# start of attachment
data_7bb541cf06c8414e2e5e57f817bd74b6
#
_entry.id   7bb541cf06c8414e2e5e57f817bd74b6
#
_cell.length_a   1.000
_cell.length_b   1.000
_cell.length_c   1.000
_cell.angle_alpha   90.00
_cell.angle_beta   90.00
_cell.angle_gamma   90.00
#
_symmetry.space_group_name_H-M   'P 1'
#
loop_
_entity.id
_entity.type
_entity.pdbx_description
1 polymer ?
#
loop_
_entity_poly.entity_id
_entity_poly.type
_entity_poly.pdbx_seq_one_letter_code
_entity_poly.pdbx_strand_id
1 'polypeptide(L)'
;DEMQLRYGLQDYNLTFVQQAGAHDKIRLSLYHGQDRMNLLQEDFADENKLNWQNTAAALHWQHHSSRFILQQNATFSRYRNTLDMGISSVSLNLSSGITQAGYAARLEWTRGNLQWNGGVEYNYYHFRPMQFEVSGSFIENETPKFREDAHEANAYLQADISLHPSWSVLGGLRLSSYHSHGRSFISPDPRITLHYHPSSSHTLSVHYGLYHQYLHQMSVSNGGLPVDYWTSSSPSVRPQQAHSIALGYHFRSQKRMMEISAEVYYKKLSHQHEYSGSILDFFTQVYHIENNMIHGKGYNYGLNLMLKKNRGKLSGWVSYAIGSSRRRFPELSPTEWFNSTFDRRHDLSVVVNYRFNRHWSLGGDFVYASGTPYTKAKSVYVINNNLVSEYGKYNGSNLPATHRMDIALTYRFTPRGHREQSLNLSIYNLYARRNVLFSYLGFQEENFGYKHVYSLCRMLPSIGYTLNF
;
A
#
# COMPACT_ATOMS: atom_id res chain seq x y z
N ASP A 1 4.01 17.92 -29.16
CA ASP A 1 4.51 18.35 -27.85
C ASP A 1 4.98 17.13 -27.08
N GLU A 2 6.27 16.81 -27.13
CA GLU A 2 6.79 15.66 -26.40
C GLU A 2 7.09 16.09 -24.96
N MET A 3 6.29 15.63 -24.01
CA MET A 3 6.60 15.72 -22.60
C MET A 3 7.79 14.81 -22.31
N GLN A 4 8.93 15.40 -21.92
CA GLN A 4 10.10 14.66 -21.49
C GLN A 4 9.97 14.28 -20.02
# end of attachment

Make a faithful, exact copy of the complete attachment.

data_7bb541cf06c8414e2e5e57f817bd74b6
#
_entry.id   7bb541cf06c8414e2e5e57f817bd74b6
#
_cell.length_a   1.000
_cell.length_b   1.000
_cell.length_c   1.000
_cell.angle_alpha   90.00
_cell.angle_beta   90.00
_cell.angle_gamma   90.00
#
_symmetry.space_group_name_H-M   'P 1'
#
loop_
_entity.id
_entity.type
_entity.pdbx_description
1 polymer ?
#
loop_
_entity_poly.entity_id
_entity_poly.type
_entity_poly.pdbx_seq_one_letter_code
_entity_poly.pdbx_strand_id
1 'polypeptide(L)'
;DEMQLRYGLQDYNLTFVQQAGAHDKIRLSLYHGQDRMNLLQEDFADENKLNWQNTAAALHWQHHSSRFILQQNATFSRYRNTLDMGISSVSLNLSSGITQAGYAARLEWTRGNLQWNGGVEYNYYHFRPMQFEVSGSFIENETPKFREDAHEANAYLQADISLHPSWSVLGGLRLSSYHSHGRSFISPDPRITLHYHPSSSHTLSVHYGLYHQYLHQMSVSNGGLPVDYWTSSSPSVRPQQAHSIALGYHFRSQKRMMEISAEVYYKKLSHQHEYSGSILDFFTQVYHIENNMIHGKGYNYGLNLMLKKNRGKLSGWVSYAIGSSRRRFPELSPTEWFNSTFDRRHDLSVVVNYRFNRHWSLGGDFVYASGTPYTKAKSVYVINNNLVSEYGKYNGSNLPATHRMDIALTYRFTPRGHREQSLNLSIYNLYARRNVLFSYLGFQEENFGYKHVYSLCRMLPSIGYTLNF
;
A
#
# COMPACT_ATOMS: atom_id res chain seq x y z
N ASP A 1 4.01 17.92 -29.16
CA ASP A 1 4.51 18.35 -27.85
C ASP A 1 4.98 17.13 -27.08
N GLU A 2 6.27 16.81 -27.13
CA GLU A 2 6.79 15.66 -26.40
C GLU A 2 7.09 16.09 -24.96
N MET A 3 6.29 15.63 -24.01
CA MET A 3 6.60 15.72 -22.60
C MET A 3 7.79 14.81 -22.31
N GLN A 4 8.93 15.40 -21.92
CA GLN A 4 10.10 14.66 -21.49
C GLN A 4 9.97 14.28 -20.02